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Dwarf Neon Rainbow Fish

Author Topic: Dwarf neon rainbow fish  (Read 1460 times)

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Offline sipix1

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Dwarf neon rainbow fish
« on: December 01, 2016, 11:32:32 AM »
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Hi I have had two of my rainbows just die on me for what I think is no reason. The two that have died were males leaving one male and three females . I don't think it has any thing to do with them fighting each other as the two that have died were much bigger than the one that is left. So could it be the kribbs or the water. I have changed the water yesterday a 25% change as I do every week this is the balance of the water, I use the Tetra strips. Cl2/ 0 PH /7.6 KH/6 GH/ 8 NO2/ 0 NO3 /100 . Can any one give me any help.

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Black Neon Tetra (6) - Glowlight Tetra (6) - Neon Tetra (6) - Dwarf Rainbowfish (4) - Panda Cory (6) - Ram / Butterfly Cichlid (2) - Rainbow Shark (1) - Swordtail (female) (1) - Kribensis (2) -
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Offline Sue

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Re: Dwarf neon rainbows
« Reply #1 on: December 01, 2016, 12:31:24 PM »
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The thing that stands out from your test results is the nitrate level. 100 ppm is high.
From Seriously Fish
Quote
High water quality is essential to the well-being of this species

If your nitrate reading is even approximate, it is too high for dwarf rainbows. Some sites recommend 50% weekly water changes, and with this regime nitrate should never reach 100 ppm. Ideally, nitrate should never get higher than the level in the tap water plus 20.
Causes of high nitrate are too many fish, overfeeding and water changes that are too small/too infrequent. And it is not only nitrate that builds up, lots of other things we can't measure also build up. A high nitrate usually implies high other things too.
I suggest trying a few extra water changes of more than 25% to get the nitrate down to the same as your tap water, then either do 2 x 25% water changes a week, or one 40% change. And monitor your nitrate to make sure it stays as low as possible. The lowest you can get it will be the same as your tap water level unless the tank has a lot of live plants.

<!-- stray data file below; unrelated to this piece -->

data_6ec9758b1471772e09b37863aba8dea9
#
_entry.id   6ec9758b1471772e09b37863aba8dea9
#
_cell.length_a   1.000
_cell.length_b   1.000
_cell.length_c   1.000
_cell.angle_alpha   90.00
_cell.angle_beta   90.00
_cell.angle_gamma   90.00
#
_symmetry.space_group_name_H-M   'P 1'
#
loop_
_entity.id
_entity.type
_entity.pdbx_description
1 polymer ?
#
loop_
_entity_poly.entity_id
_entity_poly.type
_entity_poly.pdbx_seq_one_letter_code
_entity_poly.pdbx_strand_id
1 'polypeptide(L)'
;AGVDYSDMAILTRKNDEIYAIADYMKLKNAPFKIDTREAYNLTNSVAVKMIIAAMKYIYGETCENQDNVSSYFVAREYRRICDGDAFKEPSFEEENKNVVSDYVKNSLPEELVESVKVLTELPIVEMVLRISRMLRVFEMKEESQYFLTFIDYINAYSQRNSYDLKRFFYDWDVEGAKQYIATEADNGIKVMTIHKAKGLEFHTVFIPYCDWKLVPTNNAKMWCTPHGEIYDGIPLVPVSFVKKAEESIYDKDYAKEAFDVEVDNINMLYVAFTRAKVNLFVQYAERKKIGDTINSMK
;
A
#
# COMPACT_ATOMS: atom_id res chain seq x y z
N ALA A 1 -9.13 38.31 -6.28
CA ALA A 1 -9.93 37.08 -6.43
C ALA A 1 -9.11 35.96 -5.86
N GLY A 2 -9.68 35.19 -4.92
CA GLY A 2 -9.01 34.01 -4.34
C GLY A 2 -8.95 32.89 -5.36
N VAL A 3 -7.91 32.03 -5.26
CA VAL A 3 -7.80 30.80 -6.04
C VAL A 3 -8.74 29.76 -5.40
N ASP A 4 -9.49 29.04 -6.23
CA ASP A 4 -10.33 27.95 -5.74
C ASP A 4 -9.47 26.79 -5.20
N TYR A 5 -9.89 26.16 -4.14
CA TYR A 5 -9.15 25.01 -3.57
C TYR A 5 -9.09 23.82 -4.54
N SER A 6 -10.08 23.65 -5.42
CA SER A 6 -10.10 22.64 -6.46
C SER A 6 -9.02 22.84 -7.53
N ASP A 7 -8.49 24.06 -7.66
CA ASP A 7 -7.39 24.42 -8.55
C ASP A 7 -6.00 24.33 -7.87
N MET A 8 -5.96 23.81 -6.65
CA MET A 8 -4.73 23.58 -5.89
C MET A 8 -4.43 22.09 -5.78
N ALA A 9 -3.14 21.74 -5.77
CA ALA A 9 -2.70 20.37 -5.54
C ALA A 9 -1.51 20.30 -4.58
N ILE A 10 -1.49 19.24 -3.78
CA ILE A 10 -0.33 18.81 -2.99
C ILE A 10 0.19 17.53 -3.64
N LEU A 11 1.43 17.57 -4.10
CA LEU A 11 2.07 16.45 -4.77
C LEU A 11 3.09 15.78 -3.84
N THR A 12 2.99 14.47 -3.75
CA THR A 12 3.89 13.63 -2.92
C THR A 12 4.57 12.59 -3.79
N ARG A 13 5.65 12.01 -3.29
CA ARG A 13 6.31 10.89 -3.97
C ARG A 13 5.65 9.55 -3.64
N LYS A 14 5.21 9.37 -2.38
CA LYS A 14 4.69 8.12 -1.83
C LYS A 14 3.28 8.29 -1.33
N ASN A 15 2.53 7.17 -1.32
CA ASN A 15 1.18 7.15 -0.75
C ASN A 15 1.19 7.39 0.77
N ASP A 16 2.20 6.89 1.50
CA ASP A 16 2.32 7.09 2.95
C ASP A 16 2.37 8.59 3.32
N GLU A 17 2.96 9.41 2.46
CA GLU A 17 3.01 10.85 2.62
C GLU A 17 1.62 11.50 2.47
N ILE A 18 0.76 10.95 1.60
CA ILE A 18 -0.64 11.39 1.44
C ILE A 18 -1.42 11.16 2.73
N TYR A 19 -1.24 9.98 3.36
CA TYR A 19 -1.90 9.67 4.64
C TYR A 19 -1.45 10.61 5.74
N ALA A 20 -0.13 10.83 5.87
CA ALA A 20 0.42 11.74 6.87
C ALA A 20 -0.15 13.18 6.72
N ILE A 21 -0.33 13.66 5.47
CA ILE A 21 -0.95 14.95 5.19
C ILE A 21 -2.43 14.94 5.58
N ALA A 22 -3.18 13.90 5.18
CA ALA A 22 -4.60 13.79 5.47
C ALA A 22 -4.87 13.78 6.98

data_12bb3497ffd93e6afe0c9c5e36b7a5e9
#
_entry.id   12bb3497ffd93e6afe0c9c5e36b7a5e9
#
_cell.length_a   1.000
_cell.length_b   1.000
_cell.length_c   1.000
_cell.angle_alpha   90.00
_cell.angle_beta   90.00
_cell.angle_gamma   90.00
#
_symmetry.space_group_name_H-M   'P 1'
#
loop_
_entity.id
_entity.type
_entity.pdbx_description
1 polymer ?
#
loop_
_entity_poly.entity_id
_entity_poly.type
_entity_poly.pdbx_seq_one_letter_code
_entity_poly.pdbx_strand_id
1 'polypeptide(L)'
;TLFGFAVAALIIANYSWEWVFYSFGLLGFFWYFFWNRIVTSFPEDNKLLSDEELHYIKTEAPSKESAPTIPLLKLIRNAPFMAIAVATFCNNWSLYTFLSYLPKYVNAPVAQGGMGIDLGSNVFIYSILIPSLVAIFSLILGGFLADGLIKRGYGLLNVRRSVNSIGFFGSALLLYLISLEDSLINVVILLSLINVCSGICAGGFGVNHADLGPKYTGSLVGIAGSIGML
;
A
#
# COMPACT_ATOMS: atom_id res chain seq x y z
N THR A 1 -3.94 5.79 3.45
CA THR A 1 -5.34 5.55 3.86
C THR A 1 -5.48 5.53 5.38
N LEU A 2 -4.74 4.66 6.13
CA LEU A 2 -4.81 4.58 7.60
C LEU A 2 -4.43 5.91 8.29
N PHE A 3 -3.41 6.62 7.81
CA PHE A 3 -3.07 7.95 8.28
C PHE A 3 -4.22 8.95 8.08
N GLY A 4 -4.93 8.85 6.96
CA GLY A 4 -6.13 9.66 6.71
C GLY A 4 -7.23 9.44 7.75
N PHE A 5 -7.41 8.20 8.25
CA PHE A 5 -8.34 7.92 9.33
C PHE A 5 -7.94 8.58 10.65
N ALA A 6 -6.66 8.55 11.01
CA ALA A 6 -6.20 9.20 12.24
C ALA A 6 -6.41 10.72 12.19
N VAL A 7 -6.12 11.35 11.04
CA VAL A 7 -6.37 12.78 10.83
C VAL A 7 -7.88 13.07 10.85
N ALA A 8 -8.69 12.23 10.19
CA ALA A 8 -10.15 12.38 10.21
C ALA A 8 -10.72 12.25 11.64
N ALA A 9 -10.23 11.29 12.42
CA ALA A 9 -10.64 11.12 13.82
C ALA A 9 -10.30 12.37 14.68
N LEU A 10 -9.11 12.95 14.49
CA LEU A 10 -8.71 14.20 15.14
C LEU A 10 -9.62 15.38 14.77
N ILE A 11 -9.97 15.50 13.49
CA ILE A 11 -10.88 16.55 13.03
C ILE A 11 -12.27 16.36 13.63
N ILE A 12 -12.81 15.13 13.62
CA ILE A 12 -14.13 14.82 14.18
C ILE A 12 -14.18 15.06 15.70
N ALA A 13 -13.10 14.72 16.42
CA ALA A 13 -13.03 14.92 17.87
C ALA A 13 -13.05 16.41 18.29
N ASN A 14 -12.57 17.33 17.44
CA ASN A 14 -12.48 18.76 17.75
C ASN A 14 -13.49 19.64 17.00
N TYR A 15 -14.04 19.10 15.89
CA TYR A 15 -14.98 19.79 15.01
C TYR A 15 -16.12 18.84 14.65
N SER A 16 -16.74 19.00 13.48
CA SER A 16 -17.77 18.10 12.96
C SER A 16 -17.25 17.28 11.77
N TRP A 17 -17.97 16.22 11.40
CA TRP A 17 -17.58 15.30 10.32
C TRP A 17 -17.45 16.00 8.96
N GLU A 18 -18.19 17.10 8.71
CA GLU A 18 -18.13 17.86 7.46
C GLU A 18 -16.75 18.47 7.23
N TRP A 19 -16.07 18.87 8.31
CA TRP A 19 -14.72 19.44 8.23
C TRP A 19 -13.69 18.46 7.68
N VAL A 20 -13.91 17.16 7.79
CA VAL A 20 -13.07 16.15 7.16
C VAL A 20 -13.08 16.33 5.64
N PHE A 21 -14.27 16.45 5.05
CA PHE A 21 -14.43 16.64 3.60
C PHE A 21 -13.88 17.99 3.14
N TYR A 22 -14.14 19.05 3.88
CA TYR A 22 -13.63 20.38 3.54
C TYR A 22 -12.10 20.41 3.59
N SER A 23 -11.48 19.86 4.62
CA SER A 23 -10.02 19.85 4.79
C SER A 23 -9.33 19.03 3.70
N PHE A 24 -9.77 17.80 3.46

Did the fish show any kid of sores? When I was researching fish recently I kept coming across references saying that dwarf rainbows are prone to ulcer like sores nowadays.

Offline sipix1

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Re: Dwarf neon rainbows
« Reply #2 on: December 01, 2016, 01:27:18 PM »
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Thanks sue for the info I think that I have got a bit confused I thought that it was important to keep the Nitrite = NO2 down not the Nitrate = NO3 . I do a 25% water change every week at the moment . I contacted tetra about the strips as I thought the were wrong, as even after a water change the no3 is still the same. So I will do another 25% water change today as I did the other one yesterday and then see what it comes up with . I do have live plants in the tank and they are ok , I have added a java fern to the tank to see if it will lower the no3 as they take their food out of the water and not through the roots .

Fish Community Creator Tanks - Assess Tankmate Suitability Tool
Black Neon Tetra (6) - Glowlight Tetra (6) - Neon Tetra (6) - Dwarf Rainbowfish (4) - Panda Cory (6) - Ram / Butterfly Cichlid (2) - Rainbow Shark (1) - Swordtail (female) (1) - Kribensis (2) -
Note: The user may not necessarily own these fish, these are tanks that they may be building or researching for stocking purposes


Offline Sue

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Re: Dwarf neon rainbows
« Reply #3 on: December 01, 2016, 03:28:34 PM »
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You do have to keep nitrite at zero, and also ammonia. Those are the fast killers. Nitrate is a slow killer and some species must have low nitrate. It is now being suggested that nitrate over 20 ppm will shorten the life of all fish, but this can be a problem as the UK allows up to 50 ppm in drinking water.

Nitrate can also be used as an indicator of water quality. There are so many things we can't test for that build up in a tank - things excreted by the fish, things like hormones secreted by the fish. Many years ago I worked in a hospital lab and you'd be surprised how many things we tested urine for. And that was just the clinical chemistry section. Fish excrete similar chemicals. If nitrate is high, those other things will be high too, and some fish are stressed out by these things dissolved in water including rainbowfish.

Nitrate is the most inaccurate of our testers. It could be worth testing your tap water then looking on your water company's website for their water quality report for your area. That should include nitrate and you can compare your test result to theirs and see how similar they are.


Floating plants are the best type for removing nitrate. They are very close to the tank lights and being on the surface they have access to lots of carbon dioxide as well. Both these are needed from strong plant growth. Look at everything from duckweed through Salvinia to water lettuce and water sprite. Some floating plants get quite large across and without knowing just how wide your tank is it is hard to suggest just one species.

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